Richard Thomas

Storyville: Dissecting "Fireflies"

Dissecting my story, "Fireflies," I shine a light on my first attempt at magical realism — craft, process, and structure.
Richard Thomas

Storyville: Top Ten Things Literary Journals Need to Do. NOW.

There needs to be a symbiosis between the journal and the author. Here are some ways that we can make that happen.
Richard Thomas

Storyville: Researching The Best American Short Stories Anthology

When you are looking to do research on literary short fiction, start with the Best American Short Stories anthology.
Richard Thomas

Storyville: Where to Send Your Stories

No idea where to send your writing? Consult this list of the most common genre markets, as well as Richard's BIG LIST, five years in the making.
Robbie Blair

Why Netflix Makes You a Better Writer

Today's world of online streaming technology provides a powerful learning environment for hopeful writers. This article explores ways Netflix can educate writers and why you should care.
Kimberly Turner

Seven Badass Authors And Their Potentially Deadly Research Methods

New rule: You can't call the research for your book "grueling" unless it involves a gun to your head, beatings from Hells Angels members, feigning madness, or eating someone in the jungles of Peru.
Douglas Coupland

Some Practical Writing Advice From Douglas Coupland

The Bestselling author of "Generation X" and "Girlfriend In A Coma" gives some simple advice picked up during his 25 years as a writer.
Richard Thomas

Storyville: Promotion

In this column, we talk about some of the ways you can promote your writing, for little or no money.
Richard Thomas

Storyville: Revealing Character

Here are some tips on how to reveal character through showing, not telling.
Stephen Graham Jones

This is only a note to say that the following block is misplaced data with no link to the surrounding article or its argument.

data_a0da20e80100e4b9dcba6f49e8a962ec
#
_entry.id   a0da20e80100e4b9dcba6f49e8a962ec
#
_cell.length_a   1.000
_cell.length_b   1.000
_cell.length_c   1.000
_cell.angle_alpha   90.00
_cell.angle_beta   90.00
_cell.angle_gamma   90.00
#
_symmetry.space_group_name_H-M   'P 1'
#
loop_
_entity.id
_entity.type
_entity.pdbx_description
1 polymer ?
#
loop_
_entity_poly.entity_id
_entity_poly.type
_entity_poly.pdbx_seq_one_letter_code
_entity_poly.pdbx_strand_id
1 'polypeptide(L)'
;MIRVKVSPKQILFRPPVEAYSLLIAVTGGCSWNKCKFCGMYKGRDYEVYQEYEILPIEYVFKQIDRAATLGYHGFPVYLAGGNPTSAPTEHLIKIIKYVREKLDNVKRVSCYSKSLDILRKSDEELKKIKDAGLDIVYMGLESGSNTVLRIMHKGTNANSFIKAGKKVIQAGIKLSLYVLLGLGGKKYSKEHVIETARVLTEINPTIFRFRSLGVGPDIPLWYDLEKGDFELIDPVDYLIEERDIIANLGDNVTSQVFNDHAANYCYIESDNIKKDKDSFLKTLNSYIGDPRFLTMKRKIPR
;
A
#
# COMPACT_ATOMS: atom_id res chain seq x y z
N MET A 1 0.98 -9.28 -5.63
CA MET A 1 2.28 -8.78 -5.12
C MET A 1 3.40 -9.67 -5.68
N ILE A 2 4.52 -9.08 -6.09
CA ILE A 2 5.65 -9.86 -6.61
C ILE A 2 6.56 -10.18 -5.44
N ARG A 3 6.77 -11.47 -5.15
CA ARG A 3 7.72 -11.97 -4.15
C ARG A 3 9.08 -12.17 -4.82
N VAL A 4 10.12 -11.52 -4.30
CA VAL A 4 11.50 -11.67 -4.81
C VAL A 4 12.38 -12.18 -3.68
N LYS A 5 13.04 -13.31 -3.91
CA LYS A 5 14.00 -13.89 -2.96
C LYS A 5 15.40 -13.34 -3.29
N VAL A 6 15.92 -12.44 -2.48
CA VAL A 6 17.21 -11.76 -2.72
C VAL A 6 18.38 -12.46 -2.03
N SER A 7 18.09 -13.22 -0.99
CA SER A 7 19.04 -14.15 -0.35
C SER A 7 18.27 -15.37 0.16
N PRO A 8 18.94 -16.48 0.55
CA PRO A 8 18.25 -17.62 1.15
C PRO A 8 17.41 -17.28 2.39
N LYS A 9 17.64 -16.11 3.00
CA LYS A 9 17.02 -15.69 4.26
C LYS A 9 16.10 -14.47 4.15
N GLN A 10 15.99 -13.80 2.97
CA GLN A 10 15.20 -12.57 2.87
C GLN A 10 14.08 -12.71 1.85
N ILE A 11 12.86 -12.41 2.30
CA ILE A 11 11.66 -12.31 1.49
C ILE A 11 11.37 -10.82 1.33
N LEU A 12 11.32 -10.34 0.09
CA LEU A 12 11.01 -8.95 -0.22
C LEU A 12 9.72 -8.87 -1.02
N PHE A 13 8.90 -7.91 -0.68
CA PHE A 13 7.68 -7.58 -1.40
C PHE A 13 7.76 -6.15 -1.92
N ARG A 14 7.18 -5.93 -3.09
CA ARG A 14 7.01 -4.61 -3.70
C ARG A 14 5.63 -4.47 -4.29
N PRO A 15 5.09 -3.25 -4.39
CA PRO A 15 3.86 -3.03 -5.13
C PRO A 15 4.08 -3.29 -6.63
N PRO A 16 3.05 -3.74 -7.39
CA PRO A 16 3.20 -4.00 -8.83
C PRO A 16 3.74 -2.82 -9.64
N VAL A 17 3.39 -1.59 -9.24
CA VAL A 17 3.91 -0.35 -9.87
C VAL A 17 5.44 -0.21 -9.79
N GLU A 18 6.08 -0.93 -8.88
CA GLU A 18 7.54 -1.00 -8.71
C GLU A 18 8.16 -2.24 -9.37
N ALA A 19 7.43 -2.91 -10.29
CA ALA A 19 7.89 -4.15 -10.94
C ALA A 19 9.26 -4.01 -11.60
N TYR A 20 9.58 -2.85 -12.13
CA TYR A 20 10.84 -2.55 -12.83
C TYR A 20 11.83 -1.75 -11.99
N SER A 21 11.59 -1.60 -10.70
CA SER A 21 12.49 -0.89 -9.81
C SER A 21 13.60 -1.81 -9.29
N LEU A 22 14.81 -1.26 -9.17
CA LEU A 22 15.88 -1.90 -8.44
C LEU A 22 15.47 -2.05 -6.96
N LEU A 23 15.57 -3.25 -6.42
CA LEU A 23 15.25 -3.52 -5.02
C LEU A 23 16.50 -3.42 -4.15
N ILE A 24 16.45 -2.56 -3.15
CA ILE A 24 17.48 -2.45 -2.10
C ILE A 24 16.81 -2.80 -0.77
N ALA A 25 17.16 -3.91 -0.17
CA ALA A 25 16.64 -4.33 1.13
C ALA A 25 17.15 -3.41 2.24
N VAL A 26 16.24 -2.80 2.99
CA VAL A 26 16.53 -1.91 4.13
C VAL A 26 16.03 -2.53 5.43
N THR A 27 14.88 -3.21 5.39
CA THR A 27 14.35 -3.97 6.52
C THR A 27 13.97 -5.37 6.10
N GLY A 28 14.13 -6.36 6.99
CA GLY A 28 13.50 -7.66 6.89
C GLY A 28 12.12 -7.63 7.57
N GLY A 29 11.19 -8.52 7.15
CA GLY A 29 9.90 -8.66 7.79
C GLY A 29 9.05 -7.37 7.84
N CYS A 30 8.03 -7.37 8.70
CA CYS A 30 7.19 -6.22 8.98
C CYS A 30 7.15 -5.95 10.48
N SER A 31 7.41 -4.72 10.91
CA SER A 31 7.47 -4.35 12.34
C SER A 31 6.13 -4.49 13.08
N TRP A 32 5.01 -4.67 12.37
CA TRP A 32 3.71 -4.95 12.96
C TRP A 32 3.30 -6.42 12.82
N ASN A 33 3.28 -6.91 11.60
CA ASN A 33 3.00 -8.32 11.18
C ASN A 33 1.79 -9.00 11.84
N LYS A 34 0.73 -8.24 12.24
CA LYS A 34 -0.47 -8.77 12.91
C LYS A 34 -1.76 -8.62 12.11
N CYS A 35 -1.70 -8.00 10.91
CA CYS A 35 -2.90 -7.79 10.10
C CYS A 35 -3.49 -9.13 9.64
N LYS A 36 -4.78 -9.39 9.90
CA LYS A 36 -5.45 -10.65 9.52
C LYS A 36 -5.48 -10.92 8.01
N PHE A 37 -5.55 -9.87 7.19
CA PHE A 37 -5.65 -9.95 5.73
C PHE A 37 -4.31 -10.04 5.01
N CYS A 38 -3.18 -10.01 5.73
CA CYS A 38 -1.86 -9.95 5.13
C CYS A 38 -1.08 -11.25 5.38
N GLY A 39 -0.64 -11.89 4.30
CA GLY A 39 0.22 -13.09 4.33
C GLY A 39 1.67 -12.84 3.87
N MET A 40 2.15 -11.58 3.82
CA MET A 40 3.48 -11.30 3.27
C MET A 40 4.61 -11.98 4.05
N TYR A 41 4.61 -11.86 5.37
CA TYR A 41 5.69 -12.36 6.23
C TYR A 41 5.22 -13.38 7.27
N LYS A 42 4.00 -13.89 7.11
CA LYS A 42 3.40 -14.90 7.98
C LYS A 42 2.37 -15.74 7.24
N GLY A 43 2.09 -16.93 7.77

Ten Obvious Truths About Fiction

Ten obvious truths about fiction and its relationship with your readers.
Ed Sikov

Getting It Right: Accuracy, Truth, and the Fudge Factor

A guide to the responsibilities of biographical writing and how to get around them.
Richard Thomas

Storyville: How to Get An Agent

The brutal truth about trying to land an agent.
Kelly Thompson

The Long & Winding Road: Part 1- Writing The Novel

The 1st in a series chronicling my experiences with my novel, including finding an agent and submitting to publishers. Part 1 details writing my novel and my first partial request from "ideal agent"
Rob Hart

Get Off The Dang Computer: The Benefits Of Hands-On Research

The internet is a great resource--but it's not the best one. To really understand how the world works, you have to get out there and experience it for yourself. That's what produces good writing.
Taylor Houston

Change the World: Write Your Manifesto

You are a writer— an artiste! A creator of beauty and meaning. A cultural commentator. A revolutionary! It's about damn time you wrote your manifesto!
Jon Gingerich

Write What You Don’t Know

Of all the rules that apply to fiction writing, perhaps none is more misleading than the common, banal adage that you should “write what you know.”
Richard Thomas

Storyville: Research and Duotrope

An in-depth analysis of Duotrope.com, one of the best websites for submitting and tracking your writing.
Richard Thomas

Storyville: The Journey of "Rudy Jenkins Buries His Fears"

The journey of a single short story can be a difficult one. Track "Rudy" on his epic voyage.
Chuck Palahniuk

Stocking Stuffers: 13 Writing Tips From Chuck Palahniuk

Christmas comes early today! In this essay Chuck provides a grab-bag of incredibly useful ideas that don't require too much individual elaboration. From delineating the three types of speech, to simple maxims for the writing life.
Richard Thomas

Storyville: Cover Letters and Bridging the Gap

Once you've got a story written, how do you send it out into the world?
Richard Thomas

Storyville: Finding Your Voice

Embarking on the quest to find your very own literary voice
Chuck Palahniuk

Textures of Information

In: Research
Lists, recipes, documentaries--almost everything verbal or textual is storytelling in some form. Chuck makes the case for lifting from various non-fiction forms and quick-cutting between them to enrich the textures of your fiction.